That’s because it had nothing to do with talent. St. Louis manager and GM Whitey Herzog had another thing on his mind. Drugs. He was concerned about the early-1980s climate of drugs around the game and felt Hernandez was a user and spreader of cocaine. (And in fact, in the mid-decade baseball cocaine trials in Pittsburgh, Hernandez’s former Cardinals teammate Lonnie Smith named Hernandez as someone involved in drugs.)
Herzog wanted Hernandez gone in order to try to stop Hernandez's rumored dealing, and also to send a message to his players to stay away from this stuff. After all, if Herzog would dump the charismatic MVP, do you think he’ll take any guff from anyone else?
Well, Hernandez eventually cleaned up. And his slow start to 1983 turned out to be an aberration. He remained a star player on the Mets for several years, and then age finally got the best of him in the late 1980s.
It worked out well for Herzog, too. Yes, the trade was terrible, but after 1983 there were two tightly fought pennant races between Herzog’s Cardinals and Hernandez’s Mets: 1985 and 1987. The Redbirds won them both, topping the Mets by three games each time. So this trade didn’t make the difference. The two times New York won the division, 1986 and 1988, it was by such a huge margin that no one could point to this trade or any one move as the difference.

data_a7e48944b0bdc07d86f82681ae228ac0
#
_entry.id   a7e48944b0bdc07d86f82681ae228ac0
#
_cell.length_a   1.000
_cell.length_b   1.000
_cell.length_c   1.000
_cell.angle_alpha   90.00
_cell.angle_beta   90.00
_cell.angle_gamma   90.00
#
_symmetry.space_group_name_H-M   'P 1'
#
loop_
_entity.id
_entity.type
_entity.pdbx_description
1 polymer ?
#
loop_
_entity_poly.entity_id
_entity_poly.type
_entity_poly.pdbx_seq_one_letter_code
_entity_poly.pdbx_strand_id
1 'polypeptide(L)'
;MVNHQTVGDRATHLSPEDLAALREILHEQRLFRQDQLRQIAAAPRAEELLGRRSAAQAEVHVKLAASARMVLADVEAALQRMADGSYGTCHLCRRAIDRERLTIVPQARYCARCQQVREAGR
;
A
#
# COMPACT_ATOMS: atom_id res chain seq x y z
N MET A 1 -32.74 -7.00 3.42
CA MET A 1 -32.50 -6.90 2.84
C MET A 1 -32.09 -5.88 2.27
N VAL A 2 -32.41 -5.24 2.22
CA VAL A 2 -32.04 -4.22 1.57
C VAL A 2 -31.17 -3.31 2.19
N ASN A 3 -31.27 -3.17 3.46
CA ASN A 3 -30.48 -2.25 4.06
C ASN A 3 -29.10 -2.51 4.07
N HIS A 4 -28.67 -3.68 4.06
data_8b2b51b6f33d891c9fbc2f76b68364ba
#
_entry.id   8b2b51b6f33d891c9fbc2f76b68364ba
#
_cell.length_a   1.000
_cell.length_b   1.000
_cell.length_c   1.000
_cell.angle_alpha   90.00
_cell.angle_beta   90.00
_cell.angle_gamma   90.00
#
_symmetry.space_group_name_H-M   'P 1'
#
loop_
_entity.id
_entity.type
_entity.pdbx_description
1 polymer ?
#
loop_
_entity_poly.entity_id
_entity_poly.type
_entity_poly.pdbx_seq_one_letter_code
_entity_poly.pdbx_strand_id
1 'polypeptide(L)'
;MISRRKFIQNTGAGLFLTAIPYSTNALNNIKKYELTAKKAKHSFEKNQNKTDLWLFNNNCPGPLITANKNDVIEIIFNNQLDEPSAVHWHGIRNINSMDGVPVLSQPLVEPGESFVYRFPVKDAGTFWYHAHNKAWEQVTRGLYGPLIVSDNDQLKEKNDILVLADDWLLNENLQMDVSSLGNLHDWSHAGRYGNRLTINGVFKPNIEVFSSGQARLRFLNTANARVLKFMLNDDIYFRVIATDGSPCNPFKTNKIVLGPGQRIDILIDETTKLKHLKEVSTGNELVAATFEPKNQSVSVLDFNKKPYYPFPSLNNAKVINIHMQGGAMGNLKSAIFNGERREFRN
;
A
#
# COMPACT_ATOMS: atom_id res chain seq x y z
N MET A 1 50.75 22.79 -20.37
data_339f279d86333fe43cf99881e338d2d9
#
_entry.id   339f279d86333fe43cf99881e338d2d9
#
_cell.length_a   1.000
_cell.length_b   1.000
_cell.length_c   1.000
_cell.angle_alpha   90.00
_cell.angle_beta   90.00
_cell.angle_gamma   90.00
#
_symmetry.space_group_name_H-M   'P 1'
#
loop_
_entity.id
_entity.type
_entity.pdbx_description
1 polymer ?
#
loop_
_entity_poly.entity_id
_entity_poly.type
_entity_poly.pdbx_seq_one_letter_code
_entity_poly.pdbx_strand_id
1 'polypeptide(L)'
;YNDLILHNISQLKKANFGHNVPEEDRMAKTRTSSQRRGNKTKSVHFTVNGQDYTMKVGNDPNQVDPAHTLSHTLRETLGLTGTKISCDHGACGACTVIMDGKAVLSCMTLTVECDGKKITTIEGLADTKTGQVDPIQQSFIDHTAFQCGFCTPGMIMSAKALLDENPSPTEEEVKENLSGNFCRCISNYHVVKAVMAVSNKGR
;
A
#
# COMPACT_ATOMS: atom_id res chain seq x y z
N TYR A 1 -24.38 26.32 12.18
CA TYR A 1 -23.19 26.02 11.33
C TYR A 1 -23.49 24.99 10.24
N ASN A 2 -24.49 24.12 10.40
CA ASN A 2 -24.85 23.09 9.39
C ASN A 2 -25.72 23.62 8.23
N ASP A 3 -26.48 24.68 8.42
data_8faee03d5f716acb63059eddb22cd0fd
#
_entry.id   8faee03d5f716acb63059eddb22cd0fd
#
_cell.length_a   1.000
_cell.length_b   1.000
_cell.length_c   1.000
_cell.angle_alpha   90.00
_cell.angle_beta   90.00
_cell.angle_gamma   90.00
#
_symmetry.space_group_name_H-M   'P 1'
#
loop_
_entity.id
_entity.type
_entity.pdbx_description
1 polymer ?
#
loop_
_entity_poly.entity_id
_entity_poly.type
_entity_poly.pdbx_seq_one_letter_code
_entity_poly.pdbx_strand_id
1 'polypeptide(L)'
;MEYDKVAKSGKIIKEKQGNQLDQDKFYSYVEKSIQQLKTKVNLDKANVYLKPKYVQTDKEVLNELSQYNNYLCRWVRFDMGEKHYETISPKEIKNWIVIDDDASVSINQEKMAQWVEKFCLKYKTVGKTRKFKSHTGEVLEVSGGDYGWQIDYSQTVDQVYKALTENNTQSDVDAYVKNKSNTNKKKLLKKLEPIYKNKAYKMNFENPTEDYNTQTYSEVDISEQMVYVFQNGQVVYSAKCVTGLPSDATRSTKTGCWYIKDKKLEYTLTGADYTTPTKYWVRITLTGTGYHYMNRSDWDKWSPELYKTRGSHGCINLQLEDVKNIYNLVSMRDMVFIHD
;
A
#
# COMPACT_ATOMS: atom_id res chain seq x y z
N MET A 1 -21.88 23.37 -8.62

It was a stunning day when Herzog sent Hernandez packing for little more than packing material, and that stunning day was 30 years ago today.
Aside from that, many other events celebrate their anniversary or “day-versary” (which is something that happened X-thousand days ago) today.